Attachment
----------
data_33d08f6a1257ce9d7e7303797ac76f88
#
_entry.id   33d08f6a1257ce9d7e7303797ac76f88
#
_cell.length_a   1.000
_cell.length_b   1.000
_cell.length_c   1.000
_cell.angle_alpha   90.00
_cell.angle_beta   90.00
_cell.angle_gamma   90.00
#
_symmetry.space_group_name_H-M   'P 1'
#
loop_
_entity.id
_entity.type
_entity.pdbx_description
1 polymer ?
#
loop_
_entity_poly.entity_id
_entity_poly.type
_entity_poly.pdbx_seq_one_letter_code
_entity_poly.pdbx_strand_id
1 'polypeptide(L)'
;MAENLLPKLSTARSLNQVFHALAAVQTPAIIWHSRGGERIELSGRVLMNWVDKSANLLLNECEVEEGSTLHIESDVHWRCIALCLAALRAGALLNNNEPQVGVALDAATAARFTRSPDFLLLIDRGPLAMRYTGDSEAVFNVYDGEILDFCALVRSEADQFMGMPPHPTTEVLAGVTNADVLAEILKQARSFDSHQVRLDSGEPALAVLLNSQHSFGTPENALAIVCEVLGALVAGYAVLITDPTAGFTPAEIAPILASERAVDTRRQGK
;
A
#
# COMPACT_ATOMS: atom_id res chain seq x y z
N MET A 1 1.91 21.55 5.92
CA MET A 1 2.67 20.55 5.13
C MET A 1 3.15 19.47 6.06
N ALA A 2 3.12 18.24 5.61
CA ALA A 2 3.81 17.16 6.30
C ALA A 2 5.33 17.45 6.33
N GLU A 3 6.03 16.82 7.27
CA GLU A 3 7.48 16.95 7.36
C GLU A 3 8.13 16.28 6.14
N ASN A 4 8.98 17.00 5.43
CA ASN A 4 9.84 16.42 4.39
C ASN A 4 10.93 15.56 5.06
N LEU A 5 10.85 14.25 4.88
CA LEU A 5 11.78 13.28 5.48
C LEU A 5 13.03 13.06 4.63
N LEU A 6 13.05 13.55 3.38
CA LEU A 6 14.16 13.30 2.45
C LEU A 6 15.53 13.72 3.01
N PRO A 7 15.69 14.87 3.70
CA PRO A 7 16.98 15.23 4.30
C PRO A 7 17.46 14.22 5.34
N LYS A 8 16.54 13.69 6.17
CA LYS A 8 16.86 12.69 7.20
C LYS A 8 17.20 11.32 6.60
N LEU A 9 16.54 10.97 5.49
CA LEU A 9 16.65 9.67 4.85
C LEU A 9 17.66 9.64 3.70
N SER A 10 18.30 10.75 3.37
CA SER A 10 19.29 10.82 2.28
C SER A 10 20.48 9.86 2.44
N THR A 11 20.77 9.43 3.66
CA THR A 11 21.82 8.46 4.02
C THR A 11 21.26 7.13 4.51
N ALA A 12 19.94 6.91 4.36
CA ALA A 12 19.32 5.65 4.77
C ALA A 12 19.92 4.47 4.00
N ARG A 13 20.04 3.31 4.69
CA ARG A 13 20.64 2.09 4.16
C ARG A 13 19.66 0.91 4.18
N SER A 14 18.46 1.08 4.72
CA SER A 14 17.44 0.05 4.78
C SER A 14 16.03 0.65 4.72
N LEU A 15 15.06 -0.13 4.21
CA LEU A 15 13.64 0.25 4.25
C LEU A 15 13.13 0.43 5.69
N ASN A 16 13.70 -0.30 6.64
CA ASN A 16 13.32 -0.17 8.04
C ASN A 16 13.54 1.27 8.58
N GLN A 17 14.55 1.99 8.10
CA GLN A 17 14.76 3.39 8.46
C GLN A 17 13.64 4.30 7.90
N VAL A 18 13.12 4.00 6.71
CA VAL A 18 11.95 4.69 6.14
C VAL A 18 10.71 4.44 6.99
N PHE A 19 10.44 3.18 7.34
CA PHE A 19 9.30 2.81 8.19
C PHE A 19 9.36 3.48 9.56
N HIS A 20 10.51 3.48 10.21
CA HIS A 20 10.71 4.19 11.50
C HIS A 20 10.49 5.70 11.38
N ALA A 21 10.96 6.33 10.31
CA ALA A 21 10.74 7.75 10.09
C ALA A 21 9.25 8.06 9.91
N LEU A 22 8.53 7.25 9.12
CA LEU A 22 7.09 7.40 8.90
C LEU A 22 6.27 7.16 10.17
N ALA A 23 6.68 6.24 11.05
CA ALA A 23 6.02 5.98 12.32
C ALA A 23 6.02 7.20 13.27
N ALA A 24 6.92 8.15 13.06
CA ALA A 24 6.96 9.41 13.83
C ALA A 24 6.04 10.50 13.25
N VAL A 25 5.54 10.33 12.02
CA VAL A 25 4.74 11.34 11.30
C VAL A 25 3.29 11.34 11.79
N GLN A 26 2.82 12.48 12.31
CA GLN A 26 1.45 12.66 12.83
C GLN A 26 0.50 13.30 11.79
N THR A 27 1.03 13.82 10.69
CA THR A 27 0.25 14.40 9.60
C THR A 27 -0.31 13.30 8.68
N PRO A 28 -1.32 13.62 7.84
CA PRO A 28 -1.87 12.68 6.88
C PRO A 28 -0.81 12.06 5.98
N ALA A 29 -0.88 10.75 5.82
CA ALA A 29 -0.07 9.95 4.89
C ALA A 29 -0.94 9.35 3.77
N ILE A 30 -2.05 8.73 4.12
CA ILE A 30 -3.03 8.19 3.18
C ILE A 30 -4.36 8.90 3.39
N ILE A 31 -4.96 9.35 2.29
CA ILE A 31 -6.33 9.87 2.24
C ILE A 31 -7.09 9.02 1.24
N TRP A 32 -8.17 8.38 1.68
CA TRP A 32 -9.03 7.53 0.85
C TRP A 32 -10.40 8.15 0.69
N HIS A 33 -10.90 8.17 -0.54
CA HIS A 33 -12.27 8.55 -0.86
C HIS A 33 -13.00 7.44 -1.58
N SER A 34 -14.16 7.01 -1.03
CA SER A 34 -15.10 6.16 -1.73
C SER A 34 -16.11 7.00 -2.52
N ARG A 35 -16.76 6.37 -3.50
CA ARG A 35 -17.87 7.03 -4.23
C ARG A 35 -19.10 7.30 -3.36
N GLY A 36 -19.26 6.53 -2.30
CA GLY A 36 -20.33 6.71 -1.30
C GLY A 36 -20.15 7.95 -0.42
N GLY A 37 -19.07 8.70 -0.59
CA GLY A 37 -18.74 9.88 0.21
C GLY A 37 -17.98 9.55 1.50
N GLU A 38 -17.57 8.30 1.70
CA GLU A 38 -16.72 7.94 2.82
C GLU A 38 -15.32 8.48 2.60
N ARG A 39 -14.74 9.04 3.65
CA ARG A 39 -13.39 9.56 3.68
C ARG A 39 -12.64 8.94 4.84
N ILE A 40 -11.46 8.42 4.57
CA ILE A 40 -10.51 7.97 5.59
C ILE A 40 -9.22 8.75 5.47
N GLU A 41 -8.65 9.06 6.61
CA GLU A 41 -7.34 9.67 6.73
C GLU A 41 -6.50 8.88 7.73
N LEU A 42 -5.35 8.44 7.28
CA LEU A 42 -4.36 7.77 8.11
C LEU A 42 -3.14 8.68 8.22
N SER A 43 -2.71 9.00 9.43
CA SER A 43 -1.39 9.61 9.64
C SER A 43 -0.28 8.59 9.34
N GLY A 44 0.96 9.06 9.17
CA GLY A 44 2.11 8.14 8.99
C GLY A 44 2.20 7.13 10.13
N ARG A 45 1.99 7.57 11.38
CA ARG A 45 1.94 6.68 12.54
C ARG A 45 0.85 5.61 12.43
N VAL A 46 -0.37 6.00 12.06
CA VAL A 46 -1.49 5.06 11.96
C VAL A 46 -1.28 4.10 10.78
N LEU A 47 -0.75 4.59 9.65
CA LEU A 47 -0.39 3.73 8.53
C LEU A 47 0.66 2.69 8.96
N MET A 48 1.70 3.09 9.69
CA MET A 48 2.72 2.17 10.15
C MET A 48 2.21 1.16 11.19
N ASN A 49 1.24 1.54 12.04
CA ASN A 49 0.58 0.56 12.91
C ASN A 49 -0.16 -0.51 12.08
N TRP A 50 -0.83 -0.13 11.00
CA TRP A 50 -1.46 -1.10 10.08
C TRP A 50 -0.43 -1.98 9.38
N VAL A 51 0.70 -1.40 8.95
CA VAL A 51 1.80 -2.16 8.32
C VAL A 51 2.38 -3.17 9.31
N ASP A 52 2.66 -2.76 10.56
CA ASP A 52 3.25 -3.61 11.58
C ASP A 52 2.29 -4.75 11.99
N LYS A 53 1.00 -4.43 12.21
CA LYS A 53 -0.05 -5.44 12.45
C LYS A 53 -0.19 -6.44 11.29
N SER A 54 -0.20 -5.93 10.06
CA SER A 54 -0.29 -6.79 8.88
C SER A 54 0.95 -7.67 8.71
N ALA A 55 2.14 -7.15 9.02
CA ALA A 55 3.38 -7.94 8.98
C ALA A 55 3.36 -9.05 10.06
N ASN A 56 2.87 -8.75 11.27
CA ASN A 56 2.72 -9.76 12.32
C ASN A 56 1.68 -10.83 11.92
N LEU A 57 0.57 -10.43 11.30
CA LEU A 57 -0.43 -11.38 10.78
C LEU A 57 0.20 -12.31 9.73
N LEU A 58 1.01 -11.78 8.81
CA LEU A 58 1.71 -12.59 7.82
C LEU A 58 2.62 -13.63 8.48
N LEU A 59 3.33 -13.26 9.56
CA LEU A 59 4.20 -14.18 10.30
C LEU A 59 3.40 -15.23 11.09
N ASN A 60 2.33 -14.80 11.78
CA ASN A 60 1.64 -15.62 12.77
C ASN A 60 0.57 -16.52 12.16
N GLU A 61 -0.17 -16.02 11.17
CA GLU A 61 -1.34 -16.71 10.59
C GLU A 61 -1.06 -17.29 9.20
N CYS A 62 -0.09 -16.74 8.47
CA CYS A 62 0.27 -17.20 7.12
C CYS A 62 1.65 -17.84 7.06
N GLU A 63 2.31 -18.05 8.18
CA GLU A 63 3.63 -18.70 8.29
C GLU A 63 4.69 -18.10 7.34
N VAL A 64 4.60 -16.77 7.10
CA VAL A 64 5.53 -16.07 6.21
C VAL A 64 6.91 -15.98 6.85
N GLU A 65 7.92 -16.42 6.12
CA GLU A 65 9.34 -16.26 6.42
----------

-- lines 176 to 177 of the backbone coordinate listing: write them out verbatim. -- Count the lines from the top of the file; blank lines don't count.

CA ASN A 49 0.58 0.56 12.91
C ASN A 49 -0.16 -0.51 12.08